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Cannonball Safe

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sandman

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Post Mon Aug 16, 2010 1:38 am

Cannonball Safe

This is a Cannonball Safe. They were invented in the late 1800s to thwart explosives and cutting techniques used to gain access into the safe. They were made of solid manganese steel or similar metals.

"Mangalloy, also called manganese steel or Hadfield steel, is a steel alloy containing an average of around 13% manganese. Mangalloy is known for its high impact strength and resistance to abrasion. Mangalloy is made by alloying steel, containing 0.8 to 1.25% carbon, with 11 to 15% manganese.[1] Mangalloy is a unique non-magnetic steel with extreme anti-wear properties. The material is very resistant to abrasion and will achieve up three times its surface hardness during conditions of impact, without any increase in brittleness which is usually associated with hardness.[2] This allows mangalloy to retain its toughness." -wikipedia

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The door on this particular safe is more than a 12inches thick. The spacings of the teeth must be rotated with the hole door just as a plug of a cylinder from a lock must do in order for it to open. It weighs more than 200 lbs.

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A time lock was introduced around the turn of the century when kidnapping of the Bank Tellers at night to do their bidding became popular among Jesse James and other bandits of the west. This safe can not be opend unless during the hours permited to do so, and provided the combination is in hand.

downsized_0813000904[1].jpg


This red cannonball safe is a safe that was found in a field more than 50 years ago and was never moved on acount of its weight. The locksmiths at my shop were paid 50 bucks to get it out of an old farmers field. One of our safe crackers that works for our company is ranked 3rd in the nation as the best safe cracker. He and 10 other locksmiths with over 30 plus years of experience could not get this safe open for more than a year. Until one smart individual noticed something... It was already open. Because the door to the safe acts like a plug in a cylinder, it needs to be completely rotated in order for the teeth to disaline and be pulled open. It just so happens this door has been rotated, but rusted into the open position, stuck in that position for more than 50 years. We are mearly a week away from finding out if it can be completly open or not. Until then, it sits on the sidewalk, outside our locksmith shop on Broadway St, in Denver, Colorado.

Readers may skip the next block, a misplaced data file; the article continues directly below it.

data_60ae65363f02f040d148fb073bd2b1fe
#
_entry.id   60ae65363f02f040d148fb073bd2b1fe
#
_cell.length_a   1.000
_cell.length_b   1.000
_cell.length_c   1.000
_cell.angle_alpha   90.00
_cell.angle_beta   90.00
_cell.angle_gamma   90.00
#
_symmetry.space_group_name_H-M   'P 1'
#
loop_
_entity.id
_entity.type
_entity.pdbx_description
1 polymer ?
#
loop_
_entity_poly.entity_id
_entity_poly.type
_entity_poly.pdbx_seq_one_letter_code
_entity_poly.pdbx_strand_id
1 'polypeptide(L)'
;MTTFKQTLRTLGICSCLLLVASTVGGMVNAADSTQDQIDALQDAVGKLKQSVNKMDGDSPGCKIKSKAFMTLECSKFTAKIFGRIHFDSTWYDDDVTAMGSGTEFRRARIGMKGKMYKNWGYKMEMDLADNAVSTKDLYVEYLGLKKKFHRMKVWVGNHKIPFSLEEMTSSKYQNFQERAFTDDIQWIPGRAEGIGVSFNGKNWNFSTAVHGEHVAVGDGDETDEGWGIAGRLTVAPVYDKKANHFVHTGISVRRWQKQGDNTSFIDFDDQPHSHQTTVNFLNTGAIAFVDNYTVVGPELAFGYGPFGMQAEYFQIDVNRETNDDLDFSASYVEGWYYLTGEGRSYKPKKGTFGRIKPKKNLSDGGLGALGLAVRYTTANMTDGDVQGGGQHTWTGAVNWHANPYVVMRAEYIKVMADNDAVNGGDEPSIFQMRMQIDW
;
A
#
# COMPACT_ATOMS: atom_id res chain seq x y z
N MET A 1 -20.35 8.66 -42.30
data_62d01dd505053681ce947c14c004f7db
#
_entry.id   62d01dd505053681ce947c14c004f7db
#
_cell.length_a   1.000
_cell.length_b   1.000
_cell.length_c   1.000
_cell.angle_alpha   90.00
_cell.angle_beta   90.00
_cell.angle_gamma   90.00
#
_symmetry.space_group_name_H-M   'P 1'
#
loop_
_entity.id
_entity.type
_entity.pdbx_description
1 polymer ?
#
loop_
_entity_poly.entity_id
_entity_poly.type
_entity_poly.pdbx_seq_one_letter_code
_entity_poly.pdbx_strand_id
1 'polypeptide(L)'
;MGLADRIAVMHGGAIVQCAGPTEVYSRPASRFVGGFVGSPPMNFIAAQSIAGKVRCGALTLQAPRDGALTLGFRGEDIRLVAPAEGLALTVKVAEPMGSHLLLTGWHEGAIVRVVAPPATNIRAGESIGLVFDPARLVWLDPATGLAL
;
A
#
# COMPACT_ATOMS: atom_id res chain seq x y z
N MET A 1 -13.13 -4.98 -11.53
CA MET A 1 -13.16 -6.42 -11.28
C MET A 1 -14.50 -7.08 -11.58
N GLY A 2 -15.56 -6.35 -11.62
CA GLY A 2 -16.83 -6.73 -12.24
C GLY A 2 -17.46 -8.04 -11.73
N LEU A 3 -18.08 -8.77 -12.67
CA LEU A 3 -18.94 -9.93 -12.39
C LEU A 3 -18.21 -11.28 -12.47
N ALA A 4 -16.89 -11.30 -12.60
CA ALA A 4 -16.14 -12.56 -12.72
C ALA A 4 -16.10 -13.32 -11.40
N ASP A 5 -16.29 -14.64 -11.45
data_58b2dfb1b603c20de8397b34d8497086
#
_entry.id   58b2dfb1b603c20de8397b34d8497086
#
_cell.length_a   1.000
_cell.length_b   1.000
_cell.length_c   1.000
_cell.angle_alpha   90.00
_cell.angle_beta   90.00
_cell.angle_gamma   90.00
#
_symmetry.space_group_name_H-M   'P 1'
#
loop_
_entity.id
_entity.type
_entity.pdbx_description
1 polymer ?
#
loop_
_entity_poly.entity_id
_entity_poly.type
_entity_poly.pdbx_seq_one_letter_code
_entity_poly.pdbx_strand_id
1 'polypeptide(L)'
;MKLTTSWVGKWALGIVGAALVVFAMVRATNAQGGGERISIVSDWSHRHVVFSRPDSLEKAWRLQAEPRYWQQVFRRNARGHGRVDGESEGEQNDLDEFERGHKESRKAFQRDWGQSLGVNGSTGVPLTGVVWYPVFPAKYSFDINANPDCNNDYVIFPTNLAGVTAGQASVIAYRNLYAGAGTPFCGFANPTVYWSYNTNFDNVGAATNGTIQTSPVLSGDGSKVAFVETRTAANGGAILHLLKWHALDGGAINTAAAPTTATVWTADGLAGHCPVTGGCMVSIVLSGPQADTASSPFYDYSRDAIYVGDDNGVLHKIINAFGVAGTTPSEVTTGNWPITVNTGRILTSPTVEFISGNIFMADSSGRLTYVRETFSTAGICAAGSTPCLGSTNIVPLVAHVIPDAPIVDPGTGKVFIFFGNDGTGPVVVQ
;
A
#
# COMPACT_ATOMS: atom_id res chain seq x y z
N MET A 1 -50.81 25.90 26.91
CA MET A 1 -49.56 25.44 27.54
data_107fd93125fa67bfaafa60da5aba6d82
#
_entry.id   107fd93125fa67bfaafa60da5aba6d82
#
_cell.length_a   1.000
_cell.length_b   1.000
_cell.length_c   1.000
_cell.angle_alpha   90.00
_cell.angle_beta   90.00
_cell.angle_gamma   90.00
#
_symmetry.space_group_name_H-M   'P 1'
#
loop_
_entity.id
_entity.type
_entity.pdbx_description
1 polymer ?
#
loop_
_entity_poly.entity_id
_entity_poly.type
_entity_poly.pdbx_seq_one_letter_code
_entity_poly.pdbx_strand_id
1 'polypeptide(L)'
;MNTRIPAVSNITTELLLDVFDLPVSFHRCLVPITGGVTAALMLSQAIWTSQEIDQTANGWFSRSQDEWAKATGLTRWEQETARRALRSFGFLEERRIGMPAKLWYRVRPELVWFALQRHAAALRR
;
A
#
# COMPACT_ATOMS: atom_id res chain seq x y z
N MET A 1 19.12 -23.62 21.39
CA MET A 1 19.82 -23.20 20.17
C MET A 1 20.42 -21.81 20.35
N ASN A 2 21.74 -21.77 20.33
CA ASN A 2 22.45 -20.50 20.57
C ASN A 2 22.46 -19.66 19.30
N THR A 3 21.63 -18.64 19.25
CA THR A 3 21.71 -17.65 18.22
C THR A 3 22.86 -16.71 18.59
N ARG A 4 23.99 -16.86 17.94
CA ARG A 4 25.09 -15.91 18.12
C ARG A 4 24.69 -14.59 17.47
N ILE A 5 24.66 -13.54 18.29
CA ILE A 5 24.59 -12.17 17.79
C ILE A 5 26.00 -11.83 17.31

downsized_0813000905a[1].jpg

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This particular cannonball safe does not seem to present itself with the technology that most "Time Lock" safe normaly exhibit. The configuration and placement of the Yale Gravity/OB lock and dial for the safe give us a natural time period to work with, but the simple design and function of the door with its solid steel (broken) handle, and lack of time lock, and easy access to the inside of this combination lock being held to gether by just two hardened bolts, tells us this is much, much older than any previous cannon ball safe we have come across do date. Only 2 bolts held together the face of this safe, and kept any safe crackers at bay. This is nothing compared to the technology used on the above safe in the turn of the century.

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If the safe is already open, the door should just pull out, unless there is just to much corrosion and rust to allow it. If it is in the closed position, the gears just need to be rotated 90 degrees presumably counter clockwise. Then I can spend a night out on the town, tipping all th hot waitresses with Gold Pirate Coins and jewels! But chances are, theyll just make me sweep and mop while they have all the fun. lol. Life as an apprentice locksmith is never the funnest of times. But ill keep learning, and keep everyone updated on our achievments with this particular cannonball safe. Below is a list that I compiled while trying to research the manufacturer of these two safes. We still have no idea who made them, or when they were made, or what they were used for. There are 12 safe manufactures at the turn of the century, that I could find, that produced these cannonball safes.

Elgin National Watch Company

Mosler Safe Co

Diebold Safe So

Victor Safe and Lock Co

Marvin Safe Co

York Safe and Lock Co

Hibbard-Rodman-Ely

Corliss

Manganese Steel Safe Co

Cramer

National Safe Co

Herman Safe Co


Hope you enjoyed my first post. Much respect to Kokomolock, Elbomacaroni, and all the other locksporters and locksmiths keeping me updated and informed with the world of locks.
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HallisChalmers

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Post Mon Aug 16, 2010 1:45 am

Re: Cannonball Safe

Nice old beauties... :drool:
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bezza1

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Post Mon Aug 16, 2010 1:48 am

Re: Cannonball Safe

bueatiful safes there mate aparently thay can go for thousands
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awol70

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Post Mon Aug 16, 2010 2:17 am

Re: Cannonball Safe

really cool post. thanks.